Little attention was given in the press to the recent decision by the Duma-the Russian parliament-to resurrect the Soviet Union, dismantled in December 1991. By a vote of 250-98, elected members of the Duma voted to restore the old Soviet Union. The vote is not binding on the president. But a change in the Russian leadership could result in yet another name change for the country.
It is not the name that matters so much as the people's perception. After centuries of dictatorship the Russian people are unaccustomed to the democratic process. And they know that in the five years since the collapse of the communist system prices have soared, unemployment has worsened, crime and violence are endemic, and the country's standing in the world has declined.
The simple solution in the minds of some people is to restore the Soviet Union. It is no more realistic a solution than for Americans to restore the British monarchy in the hope that the country will return to pre-1776 levels of crime.
But a return to communism could happen. What would be the consequences? Initially, great fear would emerge in many of the former Soviet republics, now independent nations like Ukraine and the Baltic states. Fear would also likely arise farther afield, among the old Soviet-dominated nations of the Warsaw Pact. A return of communists to power in Russia would send shivers down the spines of most Europeans and would result in greater enthusiasm for a united Europe.
The only other experiment with multiparty democracy in Russia was in 1917. It lasted eight months. Other nations in the Eastern bloc of communist countries are more European in their thinking and will want to continue on the path of reform. Pressure will increase on the West to allow them to seek membership in the Atlantic Alliance and the European Union.
Britain's Queen Elizabeth addressed the Polish parliament at the end of March, pledging British support for Poland's membership in both organizations. Visits to other nations in the former communist bloc are likely to result in similar promises. Russia is opposed. A war of words is likely over the issue, but Russia is not prepared for a conflict on the international front.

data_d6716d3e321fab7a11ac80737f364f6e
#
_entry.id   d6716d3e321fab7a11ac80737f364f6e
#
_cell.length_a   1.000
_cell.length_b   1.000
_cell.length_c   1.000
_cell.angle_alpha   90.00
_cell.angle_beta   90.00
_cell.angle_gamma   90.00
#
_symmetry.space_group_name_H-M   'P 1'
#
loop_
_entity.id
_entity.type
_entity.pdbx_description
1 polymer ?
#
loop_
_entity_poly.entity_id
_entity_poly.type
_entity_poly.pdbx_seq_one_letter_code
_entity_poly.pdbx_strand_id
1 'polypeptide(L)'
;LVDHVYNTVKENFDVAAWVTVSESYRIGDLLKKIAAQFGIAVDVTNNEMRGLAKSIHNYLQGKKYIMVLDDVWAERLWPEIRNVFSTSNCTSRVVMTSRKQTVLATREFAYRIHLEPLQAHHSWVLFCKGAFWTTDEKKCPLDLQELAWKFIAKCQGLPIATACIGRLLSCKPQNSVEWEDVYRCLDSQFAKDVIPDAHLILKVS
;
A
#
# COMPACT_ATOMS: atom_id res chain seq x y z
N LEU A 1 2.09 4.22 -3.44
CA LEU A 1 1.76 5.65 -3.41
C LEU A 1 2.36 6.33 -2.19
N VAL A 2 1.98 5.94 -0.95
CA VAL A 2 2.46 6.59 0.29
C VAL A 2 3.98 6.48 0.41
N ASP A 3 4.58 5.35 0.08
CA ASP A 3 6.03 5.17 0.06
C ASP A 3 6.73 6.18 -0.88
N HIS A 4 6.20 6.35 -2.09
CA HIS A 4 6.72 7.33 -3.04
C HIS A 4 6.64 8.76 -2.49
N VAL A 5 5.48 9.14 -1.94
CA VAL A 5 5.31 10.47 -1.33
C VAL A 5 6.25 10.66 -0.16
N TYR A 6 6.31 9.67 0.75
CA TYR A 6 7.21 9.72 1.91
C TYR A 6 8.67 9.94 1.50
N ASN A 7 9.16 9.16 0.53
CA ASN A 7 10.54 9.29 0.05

Problems closer to home
A worst-case scenario for Mr. Clinton, then, is that all these problems come to a head at the same time, before the November U.S. elections.
Domestically, President Clinton may not fare much better. In spite of a surprisingly strong economy, rising fuel and food prices are issues that could affect the election. They are also problems no president or Congress can do much about. Changing weather patterns resulted in one of the worst winters on record, with increased demand for heating fuel, which in turn drove up prices. The same weather problems resulted in fresh-food-price increases averaging 43 percent over last spring.
A substantial tax cut would help people maintain their standard of living, but some fear that could be achieved only by controversial cuts in government programs or raising the already high budget deficit. (Others believe lower taxes would increase government revenues as more money in circulation and controlled by companies and individuals revved up the economy.)
Added to people's worries are concerns among the electorate over corporate downsizing. As big companies shed tens of thousands of jobs-many of them high-paying, white-collar positions-secure, long-term employment with one company is rapidly becoming a thing of the past. American companies must increasingly compete with rivals around the world, many of which pay their employees lower wages with few or no benefits.
Domestically and internationally, there may be little room to maneuver regardless of who is in the White House. GN